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Photo ©Enrico Caracciolo

Cycling along the Tuscan coast

Bicycle tours on the coast and in the countryside

Tuscany’s Maremma coast has it all: quiet and wild beaches, rocky ravines, elegant bathing resorts, parks, protected natural areas, hills, mountains, great artistic cities, small medieval towns, caves and archaeological sites. The ideal way to discover it all is by bike, allowing you the time and space to really get the most out of the area.

Apuan Alps
Apuan Alps - Credit: Matteo Pieroni

The town of Massa Carrara has the sea on one side and beautiful, rolling countryside on the other. From the rugged peaks of the Apuan Alps, you’re treated with a stunning panoramic view of the entire coastline, from the Versilia to the gulf of La Spezia. The enormous white cliffs with the area’s marble caves are the results of hundreds of years of water erosion. The Lunigiana, on the border of Tuscany, has many medieval castles worth visiting, like the Malaspina Castle in Fosdinovo, which sits at an altitude of 550m, offering stunning view all the way to the coast. Not far from here is the Appennino Tosco-Emiliano National Park, home to many nature trails. The landscape within the park alternates between rocky slopes and grassy plains, like the Prati di Logarghena.

The Versilia is famous not only for its beautiful beaches, bathing resorts and fashionable nightclubs, but also for its many cycling paths, like the ones that connect the most important tourist spots, giving everyone, including families with small children, an alternative to a day at the beach. If you follow the bike trail from Viareggio, along the avenues through the Migliarino Park, you will eventually get to Torre del Lago. The town is home to the house built by Giacomo Puccini and where he composed some of his most famous operas, including Manon Lescaut, La Boheme, Madame Butterfly and La Fanciulla del West. Today, the building houses a museum dedicated to the composer.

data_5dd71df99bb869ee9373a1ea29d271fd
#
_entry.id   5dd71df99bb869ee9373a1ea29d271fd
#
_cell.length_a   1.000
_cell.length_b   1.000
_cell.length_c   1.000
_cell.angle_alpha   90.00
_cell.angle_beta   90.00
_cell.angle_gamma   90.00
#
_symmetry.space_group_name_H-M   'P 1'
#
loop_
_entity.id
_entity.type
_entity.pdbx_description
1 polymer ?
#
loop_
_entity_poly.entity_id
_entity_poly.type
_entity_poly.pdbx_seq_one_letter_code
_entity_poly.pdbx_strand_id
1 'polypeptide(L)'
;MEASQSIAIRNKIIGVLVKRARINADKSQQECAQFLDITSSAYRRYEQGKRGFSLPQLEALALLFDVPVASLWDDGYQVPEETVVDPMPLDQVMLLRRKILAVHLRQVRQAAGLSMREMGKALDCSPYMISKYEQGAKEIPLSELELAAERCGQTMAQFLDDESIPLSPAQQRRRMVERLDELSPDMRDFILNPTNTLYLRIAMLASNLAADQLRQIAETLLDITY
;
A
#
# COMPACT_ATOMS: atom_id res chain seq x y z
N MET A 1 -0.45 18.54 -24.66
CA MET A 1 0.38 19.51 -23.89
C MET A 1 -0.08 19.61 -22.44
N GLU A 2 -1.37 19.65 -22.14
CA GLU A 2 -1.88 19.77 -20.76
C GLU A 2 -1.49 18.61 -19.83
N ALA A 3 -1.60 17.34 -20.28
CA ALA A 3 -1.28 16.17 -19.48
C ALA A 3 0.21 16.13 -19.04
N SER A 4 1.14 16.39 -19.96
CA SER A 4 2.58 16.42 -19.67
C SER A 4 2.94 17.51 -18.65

Viale dei Cipressi in Bolgheri
Viale dei Cipressi in Bolgheri - Credit: Konrad Jagodziński

There are also many bike trails around the Pisa area, from the coast to the top of Monte Serra, through nature reserves, ancient Etruscan settlements and medieval fortresses. Amidst the silence of the Pisan hills, in the Val di Cecina, there are many interesting churches, ruined strongholds and fascinating medieval towns to visit, like Montescudaio, Guardistalloand Casale Marittimo. Further inland, the town of Volterra sits perched high atop a hill, one of the most important Etruscan settlements starting in the 4th century BCE. La Sassa, a small medieval town on the slopes of Poggio al Pruno, is also worth visiting. The famous Viale dei Cipressi, immortalized by Carducci in Davanti San Guido, rises up fro the base of this hill and ends in Bolgheri, where the poet lived from 1838 to 1848.

More than 20% of the Etruscan Coast area is covered by parkland and natural oases. Along the 90km of coastline, there are also several bathing resorts tucked behind the pine woods that skirt the beaches, and the road that leads inland is bordered by olive groves and vineyards. This is where the famous Bolgheri DOC wine is produced, as well as some of the ‘Super Tuscan’ wines, like Sassicaia and Ornellaia.

Isola d'Elba in the Tuscan Archipelago
Isola d'Elba in the Tuscan Archipelago - Credit: sarabrag

Elba is the largest of the seven islands in the Tuscan Archipelago and is the third largest of the Italian islands after Sicily and Sardinia. Bike trails and footpaths crisscross Elba and are the perfect way to get to know the island, which boasts a varied landscape that includes beaches, hills and mountains in just a few square kilometres. If you want to visit the other islands in the archipelago, take note: access to the Montecristo and Pianosa is limited, the former of which is the most protected of all the islands in the Mediterranean, having been declared a biogenetic nature reserve by the EU. You might have better luck with Capraia, which is open to tourists but still has many wild, uncontaminated areas and a magnificent seabed with rich marine life, making it a haven for diving enthusiasts

The Maremma is also home to the Natural Park of the Maremma, not to mention the many archaeological sites, such as the ones in Pitigliano, Sovana and Sorano, each of which bear witness to the ancient civilizations that once occupied this part of Tuscany. This is where you can find monumental necropolises, medieval fortresses and underground tunnels. Not far from here, you can also visit the Saturnia hot springs and their sulphurous springs, an oasis of calm, where visitors can relax and unwind.

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